Topics of the day:

1. A few MORE words on lingual retainers
2. DVD
3. Digital Camera Settings
4. GERD
5. acrylic - toxic?
6. JCO April 2005
7. ESCO - The Electronic Study Club for Orthodontics

 


Subject: A few MORE words on lingual retainers
Date: Mon, 16 May 2005 22:40:28 -0400
From: "Speck, Morton " <morton_speck@hsdm.harvard.edu>
To: "Study Club" <esco@listserv.uic.edu>

Dear Colleagues

I can think of few procedures with less merit than the use of twist wire as a lingual retainer. With all of its deficiencies ably described by others, I see no justification for its use. Furthermore, because of its inherent weakness, you are committed to the bonding of all of the incisors, even those which were never misaligned. Why would you do that when you are not only increasing your chances of bond failure, but also not exactly ingratiating yourself with your referring dentist and his/her hygienist?

One highly doubtful reason for the use of twist wire is that the functional movement it affords is somehow necessary for the health of the attached teeth. That is extremely questionable when one considers the long term health of multiple splinted teeth. There seems to be no sound reasoning for the use of any flexible type lingual retainer.

I believe a perio/ortho colleague of mine has it right. For over 25 years he has used Almore Internationalâ€s Markely finely threaded wire. It is extremely stiff and available in various sizes. The threading lends itself to the retention of bonding material if you feel the need to bond individual incisors. He will frequently make small preparations in the approximating marginal ridges of maxillary incisors and imbed this wire with composite for permanent retention.

I strongly favor Zachrissenâ€s method of 3-3 retention. I feel the method described by Greg Scott also has much merit. (ESCO 12 April 2005). Generally, I do not favor the bonding of individual incisors. I feel the very minor relapse which may occur with a well fitting 3-3 is far outweighed by the many disadvantages of multiple bonding. Where there has been little if any initial irregularity, I favor a removable Hawley and suggest very minor stripping for overly tight contacts, a procedure that should be considered with any retention regime.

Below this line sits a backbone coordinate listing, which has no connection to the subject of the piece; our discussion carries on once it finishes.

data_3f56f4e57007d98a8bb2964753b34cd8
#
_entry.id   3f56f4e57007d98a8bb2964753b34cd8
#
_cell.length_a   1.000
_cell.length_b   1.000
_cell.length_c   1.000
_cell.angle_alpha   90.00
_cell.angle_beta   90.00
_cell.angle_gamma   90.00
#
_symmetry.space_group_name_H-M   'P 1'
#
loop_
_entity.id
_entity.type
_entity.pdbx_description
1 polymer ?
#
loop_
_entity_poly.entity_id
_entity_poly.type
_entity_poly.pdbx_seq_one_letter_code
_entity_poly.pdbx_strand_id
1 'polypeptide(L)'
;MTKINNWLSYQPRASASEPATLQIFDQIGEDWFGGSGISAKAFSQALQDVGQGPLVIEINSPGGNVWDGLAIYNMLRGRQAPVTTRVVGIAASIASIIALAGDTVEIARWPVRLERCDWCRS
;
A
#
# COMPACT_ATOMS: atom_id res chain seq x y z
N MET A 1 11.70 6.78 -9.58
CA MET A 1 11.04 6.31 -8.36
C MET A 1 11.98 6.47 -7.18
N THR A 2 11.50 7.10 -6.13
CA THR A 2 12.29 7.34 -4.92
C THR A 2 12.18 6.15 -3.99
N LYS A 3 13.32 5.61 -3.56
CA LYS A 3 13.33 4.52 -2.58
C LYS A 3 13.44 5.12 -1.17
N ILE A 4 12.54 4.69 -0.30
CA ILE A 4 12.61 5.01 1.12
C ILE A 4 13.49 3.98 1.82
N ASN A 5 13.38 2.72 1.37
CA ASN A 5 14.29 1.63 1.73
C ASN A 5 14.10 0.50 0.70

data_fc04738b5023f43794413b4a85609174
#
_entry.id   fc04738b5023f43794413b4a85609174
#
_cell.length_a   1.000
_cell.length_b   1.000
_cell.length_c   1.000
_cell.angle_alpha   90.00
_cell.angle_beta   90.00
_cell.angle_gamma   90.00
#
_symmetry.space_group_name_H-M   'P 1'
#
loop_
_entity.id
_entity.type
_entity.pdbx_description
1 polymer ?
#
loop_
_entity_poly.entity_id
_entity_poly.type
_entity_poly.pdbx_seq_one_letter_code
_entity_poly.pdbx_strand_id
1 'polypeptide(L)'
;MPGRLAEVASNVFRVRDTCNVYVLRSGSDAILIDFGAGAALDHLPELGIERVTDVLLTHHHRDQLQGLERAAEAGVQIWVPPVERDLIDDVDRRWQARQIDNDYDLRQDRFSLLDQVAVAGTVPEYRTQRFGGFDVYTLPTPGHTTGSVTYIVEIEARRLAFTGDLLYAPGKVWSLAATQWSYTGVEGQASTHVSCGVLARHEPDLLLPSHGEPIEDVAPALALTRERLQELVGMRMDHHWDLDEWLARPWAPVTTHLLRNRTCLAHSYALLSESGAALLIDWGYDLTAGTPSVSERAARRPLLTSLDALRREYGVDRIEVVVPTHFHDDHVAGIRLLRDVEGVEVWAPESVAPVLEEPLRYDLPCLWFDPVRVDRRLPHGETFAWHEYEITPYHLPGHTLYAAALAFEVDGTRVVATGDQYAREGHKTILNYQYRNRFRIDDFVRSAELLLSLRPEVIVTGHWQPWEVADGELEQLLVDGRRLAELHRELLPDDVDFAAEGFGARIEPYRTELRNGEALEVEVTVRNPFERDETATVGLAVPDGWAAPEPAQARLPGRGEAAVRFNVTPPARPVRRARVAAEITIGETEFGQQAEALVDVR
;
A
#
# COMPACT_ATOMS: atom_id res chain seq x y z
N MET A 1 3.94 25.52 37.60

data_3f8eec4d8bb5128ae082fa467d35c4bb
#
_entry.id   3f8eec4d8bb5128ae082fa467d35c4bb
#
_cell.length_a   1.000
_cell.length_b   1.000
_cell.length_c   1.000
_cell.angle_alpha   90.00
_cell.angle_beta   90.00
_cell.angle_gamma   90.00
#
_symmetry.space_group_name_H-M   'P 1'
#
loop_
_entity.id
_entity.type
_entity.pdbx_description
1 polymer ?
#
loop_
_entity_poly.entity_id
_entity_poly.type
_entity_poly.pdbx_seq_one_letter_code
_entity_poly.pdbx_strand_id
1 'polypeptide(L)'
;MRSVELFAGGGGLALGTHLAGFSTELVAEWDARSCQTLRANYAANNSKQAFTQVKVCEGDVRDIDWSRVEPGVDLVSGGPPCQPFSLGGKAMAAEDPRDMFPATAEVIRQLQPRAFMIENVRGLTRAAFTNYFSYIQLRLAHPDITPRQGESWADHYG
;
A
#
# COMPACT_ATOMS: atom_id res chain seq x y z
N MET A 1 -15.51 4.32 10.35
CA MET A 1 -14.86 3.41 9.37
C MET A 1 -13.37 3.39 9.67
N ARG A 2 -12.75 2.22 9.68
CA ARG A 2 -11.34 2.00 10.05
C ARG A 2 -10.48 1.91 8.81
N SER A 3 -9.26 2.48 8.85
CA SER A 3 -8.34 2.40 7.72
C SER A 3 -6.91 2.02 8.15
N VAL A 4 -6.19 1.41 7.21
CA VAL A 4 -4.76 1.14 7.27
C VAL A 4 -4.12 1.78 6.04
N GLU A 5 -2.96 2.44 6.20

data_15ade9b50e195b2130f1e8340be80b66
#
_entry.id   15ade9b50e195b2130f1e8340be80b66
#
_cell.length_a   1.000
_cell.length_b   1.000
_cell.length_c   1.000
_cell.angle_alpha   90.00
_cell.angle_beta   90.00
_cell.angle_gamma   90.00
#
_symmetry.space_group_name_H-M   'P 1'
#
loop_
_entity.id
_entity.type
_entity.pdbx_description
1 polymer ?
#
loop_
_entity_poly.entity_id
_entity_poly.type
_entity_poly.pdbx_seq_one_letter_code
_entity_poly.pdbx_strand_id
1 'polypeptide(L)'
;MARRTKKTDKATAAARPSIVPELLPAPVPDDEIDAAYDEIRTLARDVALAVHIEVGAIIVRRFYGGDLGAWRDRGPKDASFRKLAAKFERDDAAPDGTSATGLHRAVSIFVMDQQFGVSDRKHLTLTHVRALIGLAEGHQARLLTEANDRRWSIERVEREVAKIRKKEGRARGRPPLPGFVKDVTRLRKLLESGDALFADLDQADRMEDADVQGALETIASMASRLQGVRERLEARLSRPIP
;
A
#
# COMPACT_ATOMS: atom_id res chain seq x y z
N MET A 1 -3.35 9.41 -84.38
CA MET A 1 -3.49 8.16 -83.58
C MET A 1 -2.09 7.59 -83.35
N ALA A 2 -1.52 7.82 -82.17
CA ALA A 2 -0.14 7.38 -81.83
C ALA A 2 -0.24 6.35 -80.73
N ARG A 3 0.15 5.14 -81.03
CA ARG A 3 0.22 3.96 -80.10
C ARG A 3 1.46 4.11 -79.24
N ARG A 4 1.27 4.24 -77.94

We all should look at the patients†models before debonding to be certain that all rotations have been fully corrected or overcorrected. Furthermore, very slightly offsetting your brackets where necessary at the initial bonding will assist your rotation correction and ultimate retention.

I realize I have expressed some definite ideas here, but experience will do that. I look forward to any of your remarks in response.

Mort Speck

 


To: "ESCO ESCO" <ESCO@LISTSERV.UIC.EDU>
From: orthodmd@mac.com
Subject: DVD
Date: Fri, 20 May 2005 21:26:38 -0400

When the world ran on videotape, it was rather a simple matter to grab part of a videotape and convert it to digital and then to use it in a Powerpoint presentation. Typically, you might use part of a commercial to illustrate a point or to lighten the moment at the end of a section.

Can the same thing be done with a DVD? I have access to both Windows and Macs.

Thanks,
Charlie Ruff

 


From: "Richard B.Hirsch" <rhirsch1@tampabay.rr.com>
To: esco@listserv.uic.edu
Subject: Digital Camera Settings
Date: Tue, 17 May 2005 05:44:27 -0400

Does anyone have the following digital system?  

Canon (EOS 20D, 100mm macro and ring flash)

I have been using this system with the following settings, but the pictures seem too light:
ISO = 200
(M) Manual setting
F 5.6 portrait
F 22  close up
Flash set on ETTL and +1 2/3 flash exposure compensation

Does anyone have any suggestions to obtain more natural looking gingival and skin tones, or to darken the pictures? It seems the flash is putting out too much light? Thanks!

Richard Hirsch
Tampa, Fl.

 


To: "esco@listserv.uic.edu" <esco@listserv.uic.edu>
From: "Jeffrey Mastroianni" <wirbndr@mac.com>
Subject: GERD
Date: Thu, 12 May 2005 10:19:03 -0500

I have an adult patient who was recently diagnosed with Gastroesophageal Reflux Disease. He presents with the lingual surfaces of the maxillary teeth appearing to have almost been melted away. My problem is with the facial surfaces of the mandibular premolars. They have been affected by the acid and look to have enamel of poor quality. Will traditional bonding techniques work on this type of patient? Aside from banding those affected teeth what recommendations can you make?

Thanks,
Jeffrey Mastroianni DMD MS
Glen Carbon, IL

 


Date: Wed, 11 May 2005 19:46:16 -0400
From: "Elliot Taynor" <etaynor@abest.com>
Subject: acrylic - toxic?
To: esco@listserv.uic.edu

Hi,

A parent of a patient, who is a scientist, noticed that the acrylic overlays on a removable expansion appliance had wear facets and even a perforation. She asked if acrylic is toxic to the body and where does it go. What is the correct answer?

Thanks, Elliot Taynor,
Port Jefferson, NY

 


Subject: JCO April 2005
Date: Wed, 11 May 2005 10:54:29 -0600
From: "Wendy Osterman" <wendyo@jco-online.com>
To: esco@listserv.uic.edu

JCO April 2005 issue.
Open the attached PDF for the current Journal of Clinical Orthodontics table of contents. The Editor's Corner ("Adult Treatment in the 21st Century") and other articles are accessible at www.jco-online.com .

JCO Staff
Journal of Clinical Orthodontics

 


 

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